Fan frenzy

Kyle Smith

I’ve been writing for PLAY since its inception in fall 2003. I never get any fanmail. I am not the sort to ruffle feathers, nor do I really want to upset anyone with my bullshitting about movies. However, I usually don’t have any ideas for new columns, and that is especially true this week. So I am turning to a number of friends who, if they were to actually e-mail me about movies, would write something like these letters.

From Davies, a 14-year old disgruntled socialite from the Hamptons:

“John Cusack wielding a boombox outside Diane Court’s house – that’s terrifying. So are ‘I wrote you every day for x years’ proclamations. Any man who needs to use that as a justification for a woman’s love is clearly a creep. Really, anything involving John Cusack is a lie.”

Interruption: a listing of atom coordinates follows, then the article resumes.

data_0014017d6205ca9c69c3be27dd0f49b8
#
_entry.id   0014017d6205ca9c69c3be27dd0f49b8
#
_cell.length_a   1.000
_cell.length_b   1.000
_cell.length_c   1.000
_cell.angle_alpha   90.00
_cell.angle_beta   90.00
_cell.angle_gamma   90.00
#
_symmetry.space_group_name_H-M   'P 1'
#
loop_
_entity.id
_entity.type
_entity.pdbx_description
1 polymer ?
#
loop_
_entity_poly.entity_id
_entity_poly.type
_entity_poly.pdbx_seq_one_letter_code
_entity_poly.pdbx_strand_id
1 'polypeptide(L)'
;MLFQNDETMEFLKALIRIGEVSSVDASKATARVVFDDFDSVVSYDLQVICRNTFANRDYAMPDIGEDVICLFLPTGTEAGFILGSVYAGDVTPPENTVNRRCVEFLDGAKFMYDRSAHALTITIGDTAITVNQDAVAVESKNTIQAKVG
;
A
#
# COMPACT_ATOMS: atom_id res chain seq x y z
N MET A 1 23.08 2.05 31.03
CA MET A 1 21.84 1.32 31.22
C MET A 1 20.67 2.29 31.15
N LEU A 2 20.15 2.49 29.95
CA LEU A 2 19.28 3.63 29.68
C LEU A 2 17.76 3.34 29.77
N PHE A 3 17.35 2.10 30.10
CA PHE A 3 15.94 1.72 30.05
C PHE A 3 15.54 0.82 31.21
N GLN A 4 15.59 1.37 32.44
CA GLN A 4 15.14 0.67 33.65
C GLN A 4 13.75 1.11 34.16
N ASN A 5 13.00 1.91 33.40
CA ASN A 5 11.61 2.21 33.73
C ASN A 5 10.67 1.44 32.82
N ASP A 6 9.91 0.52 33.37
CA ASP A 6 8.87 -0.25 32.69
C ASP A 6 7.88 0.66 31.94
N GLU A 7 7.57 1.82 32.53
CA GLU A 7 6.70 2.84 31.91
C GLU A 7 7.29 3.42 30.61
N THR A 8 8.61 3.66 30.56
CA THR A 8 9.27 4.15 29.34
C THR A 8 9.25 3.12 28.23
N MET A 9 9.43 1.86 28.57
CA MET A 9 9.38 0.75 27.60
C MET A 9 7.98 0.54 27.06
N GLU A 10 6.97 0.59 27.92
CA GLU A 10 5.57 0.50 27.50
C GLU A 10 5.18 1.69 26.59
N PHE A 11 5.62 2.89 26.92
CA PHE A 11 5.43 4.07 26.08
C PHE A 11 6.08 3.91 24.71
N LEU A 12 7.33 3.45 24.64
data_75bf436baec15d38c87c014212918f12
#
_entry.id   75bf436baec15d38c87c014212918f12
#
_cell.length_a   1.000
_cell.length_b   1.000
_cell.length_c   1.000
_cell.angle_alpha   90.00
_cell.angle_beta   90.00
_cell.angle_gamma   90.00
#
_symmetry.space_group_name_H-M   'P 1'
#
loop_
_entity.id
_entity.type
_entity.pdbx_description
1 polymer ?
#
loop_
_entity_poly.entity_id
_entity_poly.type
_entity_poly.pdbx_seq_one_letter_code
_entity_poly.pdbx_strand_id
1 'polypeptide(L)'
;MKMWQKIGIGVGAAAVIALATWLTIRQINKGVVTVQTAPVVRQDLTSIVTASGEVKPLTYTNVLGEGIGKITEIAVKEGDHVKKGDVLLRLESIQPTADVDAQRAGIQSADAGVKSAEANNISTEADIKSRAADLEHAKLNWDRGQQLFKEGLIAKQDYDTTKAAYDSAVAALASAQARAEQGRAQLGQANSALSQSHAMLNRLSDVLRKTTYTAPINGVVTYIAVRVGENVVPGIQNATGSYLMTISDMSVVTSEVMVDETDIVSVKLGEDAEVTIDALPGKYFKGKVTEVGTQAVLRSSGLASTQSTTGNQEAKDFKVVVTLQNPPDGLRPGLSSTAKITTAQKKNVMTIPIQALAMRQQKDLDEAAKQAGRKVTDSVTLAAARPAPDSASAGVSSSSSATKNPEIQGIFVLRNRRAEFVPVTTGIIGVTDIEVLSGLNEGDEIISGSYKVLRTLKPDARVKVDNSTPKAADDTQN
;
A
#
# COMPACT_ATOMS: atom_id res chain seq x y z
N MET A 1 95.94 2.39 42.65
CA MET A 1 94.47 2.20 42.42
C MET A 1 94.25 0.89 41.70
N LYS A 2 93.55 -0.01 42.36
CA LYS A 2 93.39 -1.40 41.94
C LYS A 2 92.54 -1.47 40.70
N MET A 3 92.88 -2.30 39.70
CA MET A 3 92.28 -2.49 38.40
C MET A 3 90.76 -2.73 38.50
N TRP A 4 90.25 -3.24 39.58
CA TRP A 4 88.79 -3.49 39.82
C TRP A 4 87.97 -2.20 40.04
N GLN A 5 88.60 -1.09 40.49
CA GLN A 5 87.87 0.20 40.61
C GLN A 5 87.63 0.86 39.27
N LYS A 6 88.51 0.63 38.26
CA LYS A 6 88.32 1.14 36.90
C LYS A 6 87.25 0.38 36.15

Davies: You are absolutely right. John Cusack always plays creepy characters, and losers like me perceive our similarities as positive attributes. A shared love for complex record-organizing stratagems is a sign of my emotional fragility, not of indie coolness.

From RJ Johnson, a temperamental bonds trader from Houston, age undetermined:

“Mainstream movies posit heroes and villains in a light that casual moviegoers can identify immediately. It is with this understanding that I ask you to rethink your understanding of Google.

“The name is synonymous with so many things, as so many followers of Google will inform you. If I hear someone make the following observation one more time – ‘Isn’t it funny how ‘google’ is a verb?’ – I will slice them. But at what point does Google go from being w